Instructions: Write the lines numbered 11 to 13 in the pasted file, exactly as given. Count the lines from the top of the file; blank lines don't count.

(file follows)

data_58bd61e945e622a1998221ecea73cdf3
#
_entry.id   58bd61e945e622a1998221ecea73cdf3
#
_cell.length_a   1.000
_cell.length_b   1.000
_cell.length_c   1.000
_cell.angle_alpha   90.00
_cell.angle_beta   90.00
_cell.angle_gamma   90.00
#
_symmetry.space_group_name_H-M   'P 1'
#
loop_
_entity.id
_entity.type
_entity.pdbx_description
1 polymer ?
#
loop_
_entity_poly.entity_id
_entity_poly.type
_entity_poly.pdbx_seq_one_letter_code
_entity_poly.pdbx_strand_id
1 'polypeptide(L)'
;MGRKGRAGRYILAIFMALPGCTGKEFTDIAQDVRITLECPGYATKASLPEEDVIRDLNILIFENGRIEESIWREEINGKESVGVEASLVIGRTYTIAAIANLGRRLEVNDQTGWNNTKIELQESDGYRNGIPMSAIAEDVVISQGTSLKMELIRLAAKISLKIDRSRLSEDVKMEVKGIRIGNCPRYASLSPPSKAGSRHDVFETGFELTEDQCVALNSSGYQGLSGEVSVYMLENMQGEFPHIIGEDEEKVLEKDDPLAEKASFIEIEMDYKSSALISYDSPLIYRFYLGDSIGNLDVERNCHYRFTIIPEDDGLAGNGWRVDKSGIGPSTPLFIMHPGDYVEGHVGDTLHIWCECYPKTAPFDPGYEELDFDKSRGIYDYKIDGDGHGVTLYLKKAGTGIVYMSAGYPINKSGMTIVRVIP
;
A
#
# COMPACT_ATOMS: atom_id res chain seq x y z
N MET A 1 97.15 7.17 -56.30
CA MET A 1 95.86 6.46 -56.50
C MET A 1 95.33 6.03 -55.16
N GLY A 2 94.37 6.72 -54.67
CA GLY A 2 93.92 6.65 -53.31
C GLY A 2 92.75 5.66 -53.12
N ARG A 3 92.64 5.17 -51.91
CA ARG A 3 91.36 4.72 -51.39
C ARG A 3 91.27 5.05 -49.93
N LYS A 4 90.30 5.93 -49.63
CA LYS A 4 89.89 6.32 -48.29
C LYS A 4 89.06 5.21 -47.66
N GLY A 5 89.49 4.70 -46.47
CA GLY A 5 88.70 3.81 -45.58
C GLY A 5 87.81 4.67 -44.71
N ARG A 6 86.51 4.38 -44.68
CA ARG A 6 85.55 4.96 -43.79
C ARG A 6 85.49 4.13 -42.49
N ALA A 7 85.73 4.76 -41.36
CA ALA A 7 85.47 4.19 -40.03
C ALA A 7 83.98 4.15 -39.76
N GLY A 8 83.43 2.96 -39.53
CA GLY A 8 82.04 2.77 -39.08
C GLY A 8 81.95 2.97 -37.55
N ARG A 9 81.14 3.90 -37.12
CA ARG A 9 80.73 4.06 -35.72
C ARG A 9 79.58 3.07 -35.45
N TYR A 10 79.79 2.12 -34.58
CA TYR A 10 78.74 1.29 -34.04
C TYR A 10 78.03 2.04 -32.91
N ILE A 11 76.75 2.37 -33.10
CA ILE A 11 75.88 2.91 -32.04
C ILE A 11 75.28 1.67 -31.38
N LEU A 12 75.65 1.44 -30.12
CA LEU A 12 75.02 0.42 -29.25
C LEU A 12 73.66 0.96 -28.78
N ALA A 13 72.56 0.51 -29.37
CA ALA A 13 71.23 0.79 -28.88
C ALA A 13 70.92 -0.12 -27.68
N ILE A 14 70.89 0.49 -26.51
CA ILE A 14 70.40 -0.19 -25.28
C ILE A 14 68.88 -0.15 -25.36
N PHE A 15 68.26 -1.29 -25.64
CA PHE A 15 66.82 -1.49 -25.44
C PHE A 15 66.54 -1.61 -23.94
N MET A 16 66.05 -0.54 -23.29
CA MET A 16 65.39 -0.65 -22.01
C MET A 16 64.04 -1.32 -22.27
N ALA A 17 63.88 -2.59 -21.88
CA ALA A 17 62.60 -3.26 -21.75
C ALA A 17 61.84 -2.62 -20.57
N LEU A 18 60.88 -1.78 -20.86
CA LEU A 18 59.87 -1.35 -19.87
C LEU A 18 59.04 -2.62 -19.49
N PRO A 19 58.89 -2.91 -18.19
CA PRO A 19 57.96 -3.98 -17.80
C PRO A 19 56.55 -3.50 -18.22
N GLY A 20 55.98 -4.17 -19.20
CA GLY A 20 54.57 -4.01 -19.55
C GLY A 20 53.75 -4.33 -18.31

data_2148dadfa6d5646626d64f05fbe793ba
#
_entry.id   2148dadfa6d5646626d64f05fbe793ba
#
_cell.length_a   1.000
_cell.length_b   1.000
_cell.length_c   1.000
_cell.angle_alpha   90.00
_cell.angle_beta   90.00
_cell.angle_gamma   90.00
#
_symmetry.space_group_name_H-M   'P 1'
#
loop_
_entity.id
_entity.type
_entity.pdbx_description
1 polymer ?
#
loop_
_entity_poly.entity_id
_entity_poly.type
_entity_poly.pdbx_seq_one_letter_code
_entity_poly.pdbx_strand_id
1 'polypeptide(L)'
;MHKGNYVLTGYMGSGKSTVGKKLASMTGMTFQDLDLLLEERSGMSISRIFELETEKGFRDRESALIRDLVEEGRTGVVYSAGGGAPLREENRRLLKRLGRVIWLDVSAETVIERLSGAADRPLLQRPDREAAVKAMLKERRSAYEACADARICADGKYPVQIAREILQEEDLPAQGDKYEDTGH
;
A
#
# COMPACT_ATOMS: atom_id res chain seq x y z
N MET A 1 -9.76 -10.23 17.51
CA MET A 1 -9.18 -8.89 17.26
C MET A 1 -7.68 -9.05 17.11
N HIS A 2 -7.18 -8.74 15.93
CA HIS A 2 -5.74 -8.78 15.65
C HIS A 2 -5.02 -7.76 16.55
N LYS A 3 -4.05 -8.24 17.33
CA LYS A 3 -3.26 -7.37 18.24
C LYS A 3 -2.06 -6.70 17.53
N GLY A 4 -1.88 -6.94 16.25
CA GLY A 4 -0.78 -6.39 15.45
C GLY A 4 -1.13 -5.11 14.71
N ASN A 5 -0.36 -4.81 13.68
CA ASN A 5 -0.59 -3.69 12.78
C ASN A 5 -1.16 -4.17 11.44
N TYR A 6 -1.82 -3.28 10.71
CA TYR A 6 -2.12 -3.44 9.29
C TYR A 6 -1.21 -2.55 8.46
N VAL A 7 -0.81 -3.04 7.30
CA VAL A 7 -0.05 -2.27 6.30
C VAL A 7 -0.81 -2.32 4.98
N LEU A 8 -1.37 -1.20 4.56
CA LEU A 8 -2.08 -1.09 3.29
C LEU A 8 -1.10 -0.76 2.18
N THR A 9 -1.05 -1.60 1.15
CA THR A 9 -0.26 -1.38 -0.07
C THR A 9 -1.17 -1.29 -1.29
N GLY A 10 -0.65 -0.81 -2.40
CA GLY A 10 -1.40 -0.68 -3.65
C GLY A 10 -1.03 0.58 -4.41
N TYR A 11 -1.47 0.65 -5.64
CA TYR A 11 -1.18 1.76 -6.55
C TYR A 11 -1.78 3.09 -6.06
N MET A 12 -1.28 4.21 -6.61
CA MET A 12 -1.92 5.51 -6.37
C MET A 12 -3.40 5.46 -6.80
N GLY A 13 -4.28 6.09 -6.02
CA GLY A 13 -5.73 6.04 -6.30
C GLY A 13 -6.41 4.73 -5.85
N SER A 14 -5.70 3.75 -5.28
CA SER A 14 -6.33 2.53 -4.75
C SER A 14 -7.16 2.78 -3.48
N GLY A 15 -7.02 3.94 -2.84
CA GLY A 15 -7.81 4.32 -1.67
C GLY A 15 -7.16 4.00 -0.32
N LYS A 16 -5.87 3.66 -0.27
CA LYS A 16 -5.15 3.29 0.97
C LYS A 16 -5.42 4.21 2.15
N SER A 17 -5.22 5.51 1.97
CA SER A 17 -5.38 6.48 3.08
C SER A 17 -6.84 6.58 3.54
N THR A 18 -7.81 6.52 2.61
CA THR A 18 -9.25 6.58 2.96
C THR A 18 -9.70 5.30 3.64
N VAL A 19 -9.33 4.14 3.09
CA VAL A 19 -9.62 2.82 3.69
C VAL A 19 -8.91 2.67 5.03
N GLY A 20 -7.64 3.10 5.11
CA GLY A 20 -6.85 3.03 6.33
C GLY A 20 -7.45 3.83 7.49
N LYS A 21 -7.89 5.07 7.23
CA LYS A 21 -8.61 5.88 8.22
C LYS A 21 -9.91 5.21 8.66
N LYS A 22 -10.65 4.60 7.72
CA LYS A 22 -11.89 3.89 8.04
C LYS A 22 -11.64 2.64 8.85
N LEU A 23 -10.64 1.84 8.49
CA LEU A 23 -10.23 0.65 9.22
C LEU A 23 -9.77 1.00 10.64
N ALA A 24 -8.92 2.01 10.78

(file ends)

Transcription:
#
_symmetry.space_group_name_H-M   'P 1'
#